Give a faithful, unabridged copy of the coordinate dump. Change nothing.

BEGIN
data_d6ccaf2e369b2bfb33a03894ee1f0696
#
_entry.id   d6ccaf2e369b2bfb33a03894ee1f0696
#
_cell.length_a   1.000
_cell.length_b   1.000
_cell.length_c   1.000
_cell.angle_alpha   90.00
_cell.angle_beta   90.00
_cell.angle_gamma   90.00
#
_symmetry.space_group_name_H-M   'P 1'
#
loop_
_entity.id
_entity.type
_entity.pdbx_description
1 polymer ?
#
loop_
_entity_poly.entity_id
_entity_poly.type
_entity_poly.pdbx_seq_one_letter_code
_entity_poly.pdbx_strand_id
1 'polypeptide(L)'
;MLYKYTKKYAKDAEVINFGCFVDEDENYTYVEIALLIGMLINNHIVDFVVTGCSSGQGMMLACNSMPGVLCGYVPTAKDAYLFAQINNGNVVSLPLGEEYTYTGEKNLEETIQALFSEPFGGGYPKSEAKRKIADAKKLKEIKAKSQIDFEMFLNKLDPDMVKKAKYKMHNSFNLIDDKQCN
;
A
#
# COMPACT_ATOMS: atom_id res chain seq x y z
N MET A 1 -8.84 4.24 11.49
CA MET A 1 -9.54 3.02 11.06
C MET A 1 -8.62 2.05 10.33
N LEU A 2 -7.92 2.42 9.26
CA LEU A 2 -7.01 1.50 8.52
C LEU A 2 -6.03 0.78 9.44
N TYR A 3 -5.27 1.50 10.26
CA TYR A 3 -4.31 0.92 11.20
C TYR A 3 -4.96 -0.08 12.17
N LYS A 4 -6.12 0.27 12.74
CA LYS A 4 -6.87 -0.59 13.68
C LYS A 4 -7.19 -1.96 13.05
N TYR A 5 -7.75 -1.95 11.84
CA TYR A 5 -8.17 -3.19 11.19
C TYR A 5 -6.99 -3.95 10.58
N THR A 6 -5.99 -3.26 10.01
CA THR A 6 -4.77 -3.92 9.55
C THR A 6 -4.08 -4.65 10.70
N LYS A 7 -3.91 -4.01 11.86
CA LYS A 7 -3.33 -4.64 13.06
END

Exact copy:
data_d6ccaf2e369b2bfb33a03894ee1f0696
#
_entry.id   d6ccaf2e369b2bfb33a03894ee1f0696
#
_cell.length_a   1.000
_cell.length_b   1.000
_cell.length_c   1.000
_cell.angle_alpha   90.00
_cell.angle_beta   90.00
_cell.angle_gamma   90.00
#
_symmetry.space_group_name_H-M   'P 1'
#
loop_
_entity.id
_entity.type
_entity.pdbx_description
1 polymer ?
#
loop_
_entity_poly.entity_id
_entity_poly.type
_entity_poly.pdbx_seq_one_letter_code
_entity_poly.pdbx_strand_id
1 'polypeptide(L)'
;MLYKYTKKYAKDAEVINFGCFVDEDENYTYVEIALLIGMLINNHIVDFVVTGCSSGQGMMLACNSMPGVLCGYVPTAKDAYLFAQINNGNVVSLPLGEEYTYTGEKNLEETIQALFSEPFGGGYPKSEAKRKIADAKKLKEIKAKSQIDFEMFLNKLDPDMVKKAKYKMHNSFNLIDDKQCN
;
A
#
# COMPACT_ATOMS: atom_id res chain seq x y z
N MET A 1 -8.84 4.24 11.49
CA MET A 1 -9.54 3.02 11.06
C MET A 1 -8.62 2.05 10.33
N LEU A 2 -7.92 2.42 9.26
CA LEU A 2 -7.01 1.50 8.52
C LEU A 2 -6.03 0.78 9.44
N TYR A 3 -5.27 1.50 10.26
CA TYR A 3 -4.31 0.92 11.20
C TYR A 3 -4.96 -0.08 12.17
N LYS A 4 -6.12 0.27 12.74
CA LYS A 4 -6.87 -0.59 13.68
C LYS A 4 -7.19 -1.96 13.05
N TYR A 5 -7.75 -1.95 11.84
CA TYR A 5 -8.17 -3.19 11.19
C TYR A 5 -6.99 -3.95 10.58
N THR A 6 -5.99 -3.26 10.01
CA THR A 6 -4.77 -3.92 9.55
C THR A 6 -4.08 -4.65 10.70
N LYS A 7 -3.91 -4.01 11.86
CA LYS A 7 -3.33 -4.64 13.06